14.  Peter P. Klassen, The Mennonites in Paraguay: Kingdom of God and Kingdom of this world, volume 1 (Hillsboro, Kansas: Peter P. Klassen, 2003), 60.  The gross amount collected from the sale of Canadian lands suggests a lower average closer to $20/acre.
  15.  Ens, Subjects or Citizens?, 214.
  16.  Ibid.
  17.  Klassen, The Mennonites in Paraguay, 60-61.
  18.  There is some debate about Fred Engen role in settling the immigrants.  Quiring says Engen was “a good-hearted man but one who lacked the necessary strength of character and firmness of will as well as the essential organizing ability to successfully perform the task assigned to him.” Quiring, “The Canadian Mennonite Immigration into the Paraguayan Chaco, 1926-27”, 38.  Others, such as J.J.R. Funk, writing from Puerto Casado, considered Engen almost an angel. M.W. Friesen, Canadian Mennonites Conquer a Wilderness, 30.  Engen died in Puerto Casado in 1929.  A street in Menno Colony Paraguay is named in his honor.  Edgar Stoesz, Like a Mustard Seed: Mennonites in Paraguay (Scottdale: Herald Press, 2008), 27.
  19.  M.W. Friesen, Canadian Mennonites Conquer a Wilderness, 127-129.
  20.  Quiring, “The Canadian Mennonite Immigration into the Paraguayan Chaco, 1926-27”, 39.  Quiring uses the term “abdominal typhoid”, which is also known as Typhoid fever and is spread by drinking water contaminated by fecal matter.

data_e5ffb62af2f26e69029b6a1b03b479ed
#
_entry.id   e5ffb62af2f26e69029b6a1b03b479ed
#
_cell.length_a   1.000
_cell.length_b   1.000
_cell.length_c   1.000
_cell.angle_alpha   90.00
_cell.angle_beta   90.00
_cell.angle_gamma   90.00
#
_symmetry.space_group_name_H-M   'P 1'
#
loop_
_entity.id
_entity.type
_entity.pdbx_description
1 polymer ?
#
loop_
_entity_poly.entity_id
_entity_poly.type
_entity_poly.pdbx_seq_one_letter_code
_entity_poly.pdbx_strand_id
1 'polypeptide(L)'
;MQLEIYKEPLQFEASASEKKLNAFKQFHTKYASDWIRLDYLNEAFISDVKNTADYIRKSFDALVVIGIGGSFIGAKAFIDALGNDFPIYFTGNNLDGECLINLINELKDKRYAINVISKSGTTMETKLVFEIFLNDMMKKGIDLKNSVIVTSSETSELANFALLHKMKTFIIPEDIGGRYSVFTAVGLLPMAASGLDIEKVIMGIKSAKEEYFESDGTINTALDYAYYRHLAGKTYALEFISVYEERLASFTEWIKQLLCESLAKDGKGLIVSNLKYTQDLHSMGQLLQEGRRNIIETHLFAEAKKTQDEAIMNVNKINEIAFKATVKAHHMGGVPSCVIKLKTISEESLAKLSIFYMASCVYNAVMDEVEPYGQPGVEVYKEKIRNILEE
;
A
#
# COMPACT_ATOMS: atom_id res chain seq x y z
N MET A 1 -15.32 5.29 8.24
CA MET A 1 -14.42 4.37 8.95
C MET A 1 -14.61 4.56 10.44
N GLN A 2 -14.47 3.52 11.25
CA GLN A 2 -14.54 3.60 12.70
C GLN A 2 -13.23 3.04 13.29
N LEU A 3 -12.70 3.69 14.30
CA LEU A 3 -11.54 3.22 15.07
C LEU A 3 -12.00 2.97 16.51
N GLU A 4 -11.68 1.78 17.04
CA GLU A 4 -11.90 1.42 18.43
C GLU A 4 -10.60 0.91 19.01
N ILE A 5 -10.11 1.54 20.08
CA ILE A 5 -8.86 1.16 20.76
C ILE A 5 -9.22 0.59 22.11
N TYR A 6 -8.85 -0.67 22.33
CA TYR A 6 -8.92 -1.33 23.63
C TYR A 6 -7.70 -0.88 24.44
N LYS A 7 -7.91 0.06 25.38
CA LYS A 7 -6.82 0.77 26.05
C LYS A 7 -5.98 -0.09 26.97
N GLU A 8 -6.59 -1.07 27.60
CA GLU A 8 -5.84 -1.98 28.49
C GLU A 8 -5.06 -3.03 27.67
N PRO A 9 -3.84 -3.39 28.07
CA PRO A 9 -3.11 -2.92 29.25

21.  Ibid., 39.
  22.  Ibid., “The Canadian Mennonite Immigration into the Paraguayan Chaco, 1926-27”,  42.  See also Fretz, Pilgrims in Paraguay, 18.  Fretz quotes the number 355.
  23.  Letter from A.M. Rodger to Mr. Henry Klippenstein, February 13, 1928.  Mennonite Heritage Centre, volume 1417, file 9.
  24.  Letter from H.G. Klippenstein to A.M. Roger of the Intercontinental Company, February 24, 1928.  Mennonite Heritage Centre, volume 1417, file 9.  “… das es besser ist nicht zu viel Aufregung unter uns zu machen.”
  25.  Letter from A.M. Roger to Henry Klippenstein, February 25, 1928.  Mennonite Heritage Centre, volume 1417, file 9.
  26.  Letter from A.M. Roger to Henry Klippenstein, February 27, 1928.  Mennonite Heritage Centre, volume 1417, file 9.
  27.  Samuel McRoberts fonds, Mennonite Heritage Centre.  Description by Fred Engen, translated from Spanish to English by Rodger Toews, 2014.
  28.  Harold Bender, “Intercontinental Company, Limited”, Global Anabaptist Mennonite Encyclopedia Online (1955), retrieved 29 August 2014, http://gameo.org/index.php?title=Intercontinental_Company,_Limited&oldid=104872
  29.  Samuel McRoberts fonds, Mennonite Heritage Centre, book 2, photo #71.

Preservings

An annual magazine that appears each December.

Funding

Fellowships, grants for research, and publication.